their lives. >> you remember this back with katrina, the same thing happened where a lot of residents in new orleans had seen a lot of hurricanes before. and they heard this is going to be the storm of century, and nothing ever happened to their houses, and they ignored evacuation orders. you can't -- there's only so much preparation you can do. you can never create a risk-free society. you can't prepare for everything. you know, but one of the things that has to happen in these situations for things to work right is for the government has a part to play, but individuals have a part to play, too. you've got to be working together so when people -- some of these people, obviously, their pain is genuine and totally understandable. but some of these people did, you know, were told to leave and didn't leave. and you understand why they didn't. it makes sense in human terms, but, you know, there is a responsibility that you have for yourself in addition to what the government obviously has for you. and again, if both sides are woaren't working together, that's when things fall apart. >> the perso
here. the same group that went to the gulf coast following hurricane katrina. the navy is bringing in pumps that they normally use on ships. i want it draw attention to the building behind me. it is staten island ferry entrance. currently all services are suspended indefinitely. the police tape is up by the battery park underpass. because as you can see 50 feet of water is still there. limited subway service began before 6:00 today. mta says 5.5 million people daily right on their subways. they also say any day that their trains are not running it costs them $18 million in revenue. traffic has been a mess throughout the city because of lack of people not being able to use public transportation and road closures. they're making three occupants or more are in each vehicle if they're going over the four east river bridges. they won't get a ticket but they won't let people through if they don't have three people in there. also the area around where the crane collapsed in midtown is still frozen. we heard from the mayor bloomberg and he is saying that that is going to be weekend before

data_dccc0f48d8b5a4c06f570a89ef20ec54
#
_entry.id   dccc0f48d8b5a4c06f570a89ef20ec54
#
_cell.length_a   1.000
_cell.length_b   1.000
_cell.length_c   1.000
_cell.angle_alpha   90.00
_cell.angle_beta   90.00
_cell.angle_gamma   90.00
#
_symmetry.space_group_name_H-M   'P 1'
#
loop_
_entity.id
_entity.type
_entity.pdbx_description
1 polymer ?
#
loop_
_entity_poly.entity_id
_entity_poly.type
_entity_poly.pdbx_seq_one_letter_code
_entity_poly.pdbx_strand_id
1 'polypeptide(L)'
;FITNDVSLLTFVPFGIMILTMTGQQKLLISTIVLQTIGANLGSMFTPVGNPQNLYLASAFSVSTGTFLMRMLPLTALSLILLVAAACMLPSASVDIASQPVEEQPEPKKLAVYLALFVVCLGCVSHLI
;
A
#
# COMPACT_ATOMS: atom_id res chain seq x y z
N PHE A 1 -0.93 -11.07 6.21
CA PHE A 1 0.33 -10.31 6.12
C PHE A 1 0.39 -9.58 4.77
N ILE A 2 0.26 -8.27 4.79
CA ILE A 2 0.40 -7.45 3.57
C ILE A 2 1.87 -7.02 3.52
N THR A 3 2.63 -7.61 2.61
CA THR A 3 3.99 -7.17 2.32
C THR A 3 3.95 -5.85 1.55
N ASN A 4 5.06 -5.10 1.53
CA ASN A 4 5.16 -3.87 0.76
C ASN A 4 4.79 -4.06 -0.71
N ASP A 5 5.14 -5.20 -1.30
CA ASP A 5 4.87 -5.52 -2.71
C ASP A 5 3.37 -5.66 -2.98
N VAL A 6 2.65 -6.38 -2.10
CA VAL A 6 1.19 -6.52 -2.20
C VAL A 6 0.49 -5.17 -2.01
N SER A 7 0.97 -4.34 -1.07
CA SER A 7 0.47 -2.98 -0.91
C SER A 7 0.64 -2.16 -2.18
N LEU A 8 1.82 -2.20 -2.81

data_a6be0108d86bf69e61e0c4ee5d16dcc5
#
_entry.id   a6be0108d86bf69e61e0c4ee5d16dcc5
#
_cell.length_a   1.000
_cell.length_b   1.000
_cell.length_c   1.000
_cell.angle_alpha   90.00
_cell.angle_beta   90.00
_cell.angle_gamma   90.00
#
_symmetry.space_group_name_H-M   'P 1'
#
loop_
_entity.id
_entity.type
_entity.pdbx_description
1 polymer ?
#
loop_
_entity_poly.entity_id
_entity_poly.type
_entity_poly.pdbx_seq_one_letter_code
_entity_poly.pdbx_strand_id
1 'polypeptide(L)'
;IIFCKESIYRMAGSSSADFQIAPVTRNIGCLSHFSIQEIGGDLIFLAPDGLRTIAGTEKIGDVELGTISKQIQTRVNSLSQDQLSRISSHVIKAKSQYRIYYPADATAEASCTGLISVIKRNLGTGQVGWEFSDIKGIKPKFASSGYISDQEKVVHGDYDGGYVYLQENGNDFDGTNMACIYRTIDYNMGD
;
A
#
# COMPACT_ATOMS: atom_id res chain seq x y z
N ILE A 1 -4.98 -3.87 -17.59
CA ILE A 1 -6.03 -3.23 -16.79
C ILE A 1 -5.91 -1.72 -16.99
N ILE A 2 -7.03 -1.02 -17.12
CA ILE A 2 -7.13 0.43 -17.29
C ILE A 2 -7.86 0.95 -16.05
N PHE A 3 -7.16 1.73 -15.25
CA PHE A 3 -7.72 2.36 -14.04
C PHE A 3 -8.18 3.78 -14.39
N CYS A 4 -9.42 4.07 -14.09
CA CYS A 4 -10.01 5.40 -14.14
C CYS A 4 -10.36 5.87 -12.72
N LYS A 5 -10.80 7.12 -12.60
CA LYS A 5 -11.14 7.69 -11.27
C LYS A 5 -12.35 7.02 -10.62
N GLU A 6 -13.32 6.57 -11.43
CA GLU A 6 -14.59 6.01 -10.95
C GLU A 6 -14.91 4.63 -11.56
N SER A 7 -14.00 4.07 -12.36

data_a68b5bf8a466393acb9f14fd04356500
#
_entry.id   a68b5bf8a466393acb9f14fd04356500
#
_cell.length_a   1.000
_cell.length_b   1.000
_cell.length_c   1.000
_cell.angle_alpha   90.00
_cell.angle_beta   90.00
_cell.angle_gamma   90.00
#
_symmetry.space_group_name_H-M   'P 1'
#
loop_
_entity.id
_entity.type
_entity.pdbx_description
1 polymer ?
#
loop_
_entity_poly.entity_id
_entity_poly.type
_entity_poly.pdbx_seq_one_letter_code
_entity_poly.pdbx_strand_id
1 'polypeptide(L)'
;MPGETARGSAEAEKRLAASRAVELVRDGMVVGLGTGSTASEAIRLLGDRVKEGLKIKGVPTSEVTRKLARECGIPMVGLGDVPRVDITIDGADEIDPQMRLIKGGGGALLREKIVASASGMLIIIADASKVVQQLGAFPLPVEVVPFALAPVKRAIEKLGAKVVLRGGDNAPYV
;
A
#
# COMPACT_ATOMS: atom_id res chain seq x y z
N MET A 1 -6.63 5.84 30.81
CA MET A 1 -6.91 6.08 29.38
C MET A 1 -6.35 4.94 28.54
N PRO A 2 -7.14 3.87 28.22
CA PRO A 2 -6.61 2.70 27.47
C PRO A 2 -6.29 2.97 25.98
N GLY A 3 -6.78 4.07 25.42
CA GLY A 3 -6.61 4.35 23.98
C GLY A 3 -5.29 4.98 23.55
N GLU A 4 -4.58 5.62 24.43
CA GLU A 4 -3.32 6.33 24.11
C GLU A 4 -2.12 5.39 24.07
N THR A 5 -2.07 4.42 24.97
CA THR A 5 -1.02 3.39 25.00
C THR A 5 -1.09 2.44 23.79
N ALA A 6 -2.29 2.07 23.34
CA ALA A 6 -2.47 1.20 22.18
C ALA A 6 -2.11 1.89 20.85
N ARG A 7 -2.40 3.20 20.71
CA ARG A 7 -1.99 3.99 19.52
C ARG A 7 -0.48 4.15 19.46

fall-out from hurricane katrina sandy. be safe. if you are in the past, midwest, be careful. lock it down. ♪ ♪ >> bret: monster storm sandy leaves 40 dead. millions without power. or transportation. the two presidential campaigns in limbo. this is "special report." ♪ ♪ >> bret: good evening. i'm bret baier. this time, the hype was justified. what was billed as the biggest storm to ever hit the atlantic coast delivered a crippling blow to the northeast. the entire region nearly half the states in the country were affected in some way. new jersey governor chris christie called it "de stating."devastating." beyond anything he thought he'd see. this is as the presidential campaign begin the final week. rick leventhal is on point pleasant beach. good evening, rick. >> reporter: this storm left 8.2 million homes in the dark tonight. including more than 2 million in new jersey and this entire community of point pleasant beach. the destruction here, up and down the new jersey coastline is de stating. the recovery is only just beginning. >> the level of devastation at the jersey sh